When I married my husband, I moved away from the town of Ripley where I grew up into a suburb of Erie. I was more than glad to move out of the town I was bullied in. My parents still live in my hometown, and I only go there to see them. Otherwise, I have had little to do with Ripley. When Ripley’s librarian messaged me to speak and sign books at their author night, I was apprehensive. Would some of the people who bullied me show up? Would anyone even show up?
When I got the message about talking in Ripley, I called my mom. I told her my fears and she encouraged me to do the author night. She said, “You need to put the past behind you and show them how far you have come.”
I thought about how they said I couldn’t read, and yet I wrote a book. They were wrong about me, and I needed to return to my hometown and let my light shine. I also felt Ripley was the perfect places to talk about bullying and the damage it does to the victim. I messaged the librarian and agreed to do the talk and book signing. she was thrilled.
Speaking up against bullying is very important to me. For my book launch party, I thought about my speech and thought about what I would say, but I didn’t plan anything out. I spoke from my heart and everyone at the party was impressed. I figured this method would also work for the author night. The only problem is when I tried to think about what I would say, my mind went blank. I kept thinking about what it would be like if I faced the bullies. If they read my book, would they even recognize themselves (I changed their names for privacy)? Would any of them ever apologize to me? Could I face them after all these years?
The night before the talk and book signing, I had problems with my acid reflux and was up most of the night. I didn’t get to sleep until 3:30 A.M. Then I had to get up at 7:30 to go to work. When I got to work, I was exhausted. My fellow employees kept asking me what was wrong. As I fought to keep my eyes open and do my job, I wondered how I would be able give a talk after work. There would be no time for a nap. Would I get up in front of everyone looking groggy and stumble over my words? Would I make a total fool out of myself?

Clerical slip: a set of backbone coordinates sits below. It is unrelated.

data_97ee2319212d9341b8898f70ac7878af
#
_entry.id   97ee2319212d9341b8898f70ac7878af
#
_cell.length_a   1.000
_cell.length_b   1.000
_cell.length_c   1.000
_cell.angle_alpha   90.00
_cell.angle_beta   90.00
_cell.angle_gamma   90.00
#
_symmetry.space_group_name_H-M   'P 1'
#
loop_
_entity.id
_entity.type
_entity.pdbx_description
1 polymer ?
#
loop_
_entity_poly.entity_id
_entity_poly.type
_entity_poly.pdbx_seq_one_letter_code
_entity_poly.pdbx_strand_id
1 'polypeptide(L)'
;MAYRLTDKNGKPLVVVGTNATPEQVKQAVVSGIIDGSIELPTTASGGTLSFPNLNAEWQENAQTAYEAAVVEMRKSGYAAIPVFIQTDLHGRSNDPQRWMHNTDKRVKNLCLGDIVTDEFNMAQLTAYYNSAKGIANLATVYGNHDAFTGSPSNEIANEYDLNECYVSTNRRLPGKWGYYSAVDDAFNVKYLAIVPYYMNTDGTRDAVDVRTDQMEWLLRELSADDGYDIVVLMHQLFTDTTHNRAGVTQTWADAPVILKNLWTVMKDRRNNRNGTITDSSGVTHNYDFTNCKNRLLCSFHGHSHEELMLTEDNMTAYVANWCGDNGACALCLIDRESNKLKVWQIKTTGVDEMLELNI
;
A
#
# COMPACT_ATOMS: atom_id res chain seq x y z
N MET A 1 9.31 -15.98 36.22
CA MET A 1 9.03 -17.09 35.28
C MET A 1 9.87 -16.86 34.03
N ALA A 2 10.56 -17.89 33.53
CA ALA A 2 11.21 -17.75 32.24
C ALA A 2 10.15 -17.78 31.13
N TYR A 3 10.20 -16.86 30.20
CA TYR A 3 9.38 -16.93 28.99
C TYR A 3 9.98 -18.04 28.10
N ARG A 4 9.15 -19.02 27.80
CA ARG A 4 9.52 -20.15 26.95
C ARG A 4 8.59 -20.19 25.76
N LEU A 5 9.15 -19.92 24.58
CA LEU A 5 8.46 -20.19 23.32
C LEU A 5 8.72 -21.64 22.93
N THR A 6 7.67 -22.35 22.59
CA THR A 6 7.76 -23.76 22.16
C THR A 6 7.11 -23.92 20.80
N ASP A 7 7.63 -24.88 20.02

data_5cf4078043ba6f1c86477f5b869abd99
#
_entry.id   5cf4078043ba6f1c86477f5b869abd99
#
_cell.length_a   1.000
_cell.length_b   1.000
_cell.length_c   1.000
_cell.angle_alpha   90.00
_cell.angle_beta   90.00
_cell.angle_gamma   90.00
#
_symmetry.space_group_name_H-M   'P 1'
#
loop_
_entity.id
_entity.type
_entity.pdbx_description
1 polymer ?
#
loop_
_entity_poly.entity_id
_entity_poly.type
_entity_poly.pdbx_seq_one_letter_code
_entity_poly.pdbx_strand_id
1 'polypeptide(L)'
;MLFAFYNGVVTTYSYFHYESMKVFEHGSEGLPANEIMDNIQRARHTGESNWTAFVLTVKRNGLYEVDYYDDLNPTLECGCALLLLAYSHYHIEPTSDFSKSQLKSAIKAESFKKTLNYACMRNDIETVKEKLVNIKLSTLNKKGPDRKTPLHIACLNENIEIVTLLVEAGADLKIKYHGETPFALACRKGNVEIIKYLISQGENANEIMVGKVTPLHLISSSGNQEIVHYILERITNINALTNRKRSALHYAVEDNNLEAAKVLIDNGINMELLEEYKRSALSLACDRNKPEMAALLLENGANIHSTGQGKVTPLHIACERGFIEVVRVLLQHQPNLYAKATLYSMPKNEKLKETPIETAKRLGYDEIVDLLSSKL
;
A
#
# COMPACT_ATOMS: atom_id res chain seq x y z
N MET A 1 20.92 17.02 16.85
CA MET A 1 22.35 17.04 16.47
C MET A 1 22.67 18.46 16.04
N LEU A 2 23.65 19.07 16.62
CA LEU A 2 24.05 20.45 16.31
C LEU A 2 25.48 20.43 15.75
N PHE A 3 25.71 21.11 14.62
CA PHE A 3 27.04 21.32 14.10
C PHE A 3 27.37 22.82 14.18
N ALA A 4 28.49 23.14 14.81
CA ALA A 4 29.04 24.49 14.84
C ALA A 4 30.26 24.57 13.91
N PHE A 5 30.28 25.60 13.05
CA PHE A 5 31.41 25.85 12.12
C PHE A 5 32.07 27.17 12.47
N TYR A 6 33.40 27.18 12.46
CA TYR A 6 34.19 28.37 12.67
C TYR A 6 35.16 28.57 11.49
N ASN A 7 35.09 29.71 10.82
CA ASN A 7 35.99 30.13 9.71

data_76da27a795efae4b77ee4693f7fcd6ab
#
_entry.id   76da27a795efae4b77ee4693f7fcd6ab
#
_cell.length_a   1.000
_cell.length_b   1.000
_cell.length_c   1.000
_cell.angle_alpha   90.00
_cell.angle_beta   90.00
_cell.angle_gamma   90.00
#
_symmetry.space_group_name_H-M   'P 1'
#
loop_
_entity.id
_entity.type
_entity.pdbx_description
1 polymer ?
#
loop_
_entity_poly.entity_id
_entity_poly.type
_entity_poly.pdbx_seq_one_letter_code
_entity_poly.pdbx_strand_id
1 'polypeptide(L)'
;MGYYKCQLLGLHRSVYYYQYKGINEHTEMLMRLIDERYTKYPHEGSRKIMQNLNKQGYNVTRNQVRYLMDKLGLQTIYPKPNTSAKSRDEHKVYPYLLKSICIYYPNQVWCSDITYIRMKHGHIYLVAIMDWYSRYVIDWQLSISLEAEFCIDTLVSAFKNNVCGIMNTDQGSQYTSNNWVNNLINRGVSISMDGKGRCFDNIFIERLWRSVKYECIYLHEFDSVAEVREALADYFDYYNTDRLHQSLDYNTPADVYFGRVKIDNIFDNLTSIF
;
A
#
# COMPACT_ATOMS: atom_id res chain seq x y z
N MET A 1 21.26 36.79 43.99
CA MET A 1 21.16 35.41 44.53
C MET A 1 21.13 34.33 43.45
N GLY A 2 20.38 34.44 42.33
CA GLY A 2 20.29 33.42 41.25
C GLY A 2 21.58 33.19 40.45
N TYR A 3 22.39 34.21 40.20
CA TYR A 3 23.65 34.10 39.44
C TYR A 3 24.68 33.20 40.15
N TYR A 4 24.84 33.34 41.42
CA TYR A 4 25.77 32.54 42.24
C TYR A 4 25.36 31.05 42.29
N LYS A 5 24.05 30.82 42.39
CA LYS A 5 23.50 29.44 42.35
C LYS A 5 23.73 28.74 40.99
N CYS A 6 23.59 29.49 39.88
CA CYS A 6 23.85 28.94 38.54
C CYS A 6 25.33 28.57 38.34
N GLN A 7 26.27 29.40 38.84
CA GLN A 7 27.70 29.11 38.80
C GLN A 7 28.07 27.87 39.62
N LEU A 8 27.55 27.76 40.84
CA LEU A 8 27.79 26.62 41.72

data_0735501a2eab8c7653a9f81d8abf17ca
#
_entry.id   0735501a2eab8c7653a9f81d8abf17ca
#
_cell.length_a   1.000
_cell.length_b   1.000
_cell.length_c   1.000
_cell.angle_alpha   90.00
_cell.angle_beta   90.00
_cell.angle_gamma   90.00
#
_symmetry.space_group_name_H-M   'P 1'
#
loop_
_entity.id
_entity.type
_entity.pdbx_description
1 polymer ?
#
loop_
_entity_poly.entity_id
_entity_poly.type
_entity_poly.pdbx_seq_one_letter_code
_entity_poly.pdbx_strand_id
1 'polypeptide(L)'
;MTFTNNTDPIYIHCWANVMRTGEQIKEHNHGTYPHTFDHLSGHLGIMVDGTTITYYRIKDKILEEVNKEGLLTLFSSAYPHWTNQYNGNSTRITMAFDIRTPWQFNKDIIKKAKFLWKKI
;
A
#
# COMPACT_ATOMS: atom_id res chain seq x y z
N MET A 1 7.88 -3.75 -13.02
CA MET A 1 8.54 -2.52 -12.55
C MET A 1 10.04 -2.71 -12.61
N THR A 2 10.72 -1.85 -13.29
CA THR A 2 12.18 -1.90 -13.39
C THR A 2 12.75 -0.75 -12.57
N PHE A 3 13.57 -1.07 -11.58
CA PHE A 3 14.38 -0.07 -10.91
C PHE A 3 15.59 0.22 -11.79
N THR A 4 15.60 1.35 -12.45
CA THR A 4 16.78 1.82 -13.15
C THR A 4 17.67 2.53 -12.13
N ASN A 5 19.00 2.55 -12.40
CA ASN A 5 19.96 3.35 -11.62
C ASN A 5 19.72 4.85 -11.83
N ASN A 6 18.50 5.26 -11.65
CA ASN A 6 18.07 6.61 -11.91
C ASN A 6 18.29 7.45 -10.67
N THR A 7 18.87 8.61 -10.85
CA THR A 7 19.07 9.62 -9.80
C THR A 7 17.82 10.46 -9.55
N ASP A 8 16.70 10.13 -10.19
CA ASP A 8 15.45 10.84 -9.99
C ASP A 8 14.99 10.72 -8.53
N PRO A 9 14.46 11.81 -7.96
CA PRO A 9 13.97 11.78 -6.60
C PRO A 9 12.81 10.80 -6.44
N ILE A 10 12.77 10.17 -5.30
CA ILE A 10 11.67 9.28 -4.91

By the time we arrived in Ripley after a half hour drive, my exhaustion faded and was replaced with nervousness and excitement. I set up my books on a table inside the library and talked to the librarian. It wasn’t long before people started showing up. A retired store manager from where I worked, a few people from a church I once attended, some people I hadn’t seen in a while, and others came wondering in.
A woman walked up to me and said, “Do you remember me?”
I replied, “No.”
The woman told me she was the Special Education aide who had helped me so much when I was in school. It had been years since I’d seen her and didn’t recognize her. I had written her a note about the book signing, but I didn’t know if she would come or not. Seeing her lifted my spirits even higher. Then another teacher whom helped me a lot in school and who I’ve kept in touch with over the years arrived. Then my parents snuck in and sat up front. I felt more confident than ever to stand in front of everyone and speak.
The librarian introduced me and then the words just flowed smoothly from my lips. I talked about the process of writing my book and then I talked about bullying. I told them that bullying happens in our schools, online, in our communities, in our workplaces, and even in our churches. I talked about how bullying is a from of abuse that causes wounds others can’t see. I talked about the damage it did to me, and I read a passage from my book where I was bullied in my back yard. Then I opened it up to questions. Everyone had lots to ask.
I had woodburned leather bracelets that say, “Stop Bullying.” I urged them to stand with me against bullying by buying a bracelet for five dollars. Afterwards they came to buy bracelets and books. I signed the books while I talked to them. Many told me I spoke like a professional and were surprised that I hadn’t planned out my speech. I felt exhilarated. I couldn’t have been prouder of myself.
Bullying may never stop, but if I can help bring awareness to the harm it causes and save other children and adults from suffering like I did, then I will promote my book and speak about bullying wherever and whenever I can. We need to stand together to fight against bullying. Words and actions do hurt. Bullying is peer abuse and can be verbal or physical. Children and even adults suffer with mental health problems, commit suicide, turn to alcohol, and much more due to this abuse. If we stand up together, we can save children and adults from suffering its wrath.
Making my dream come true by publishing a book and speaking out against bullying helps me shine within the light of recovery.
You can order your copy of my book on the home page of this site. Just click on the picture of my book and it will take you to Amazon to order it.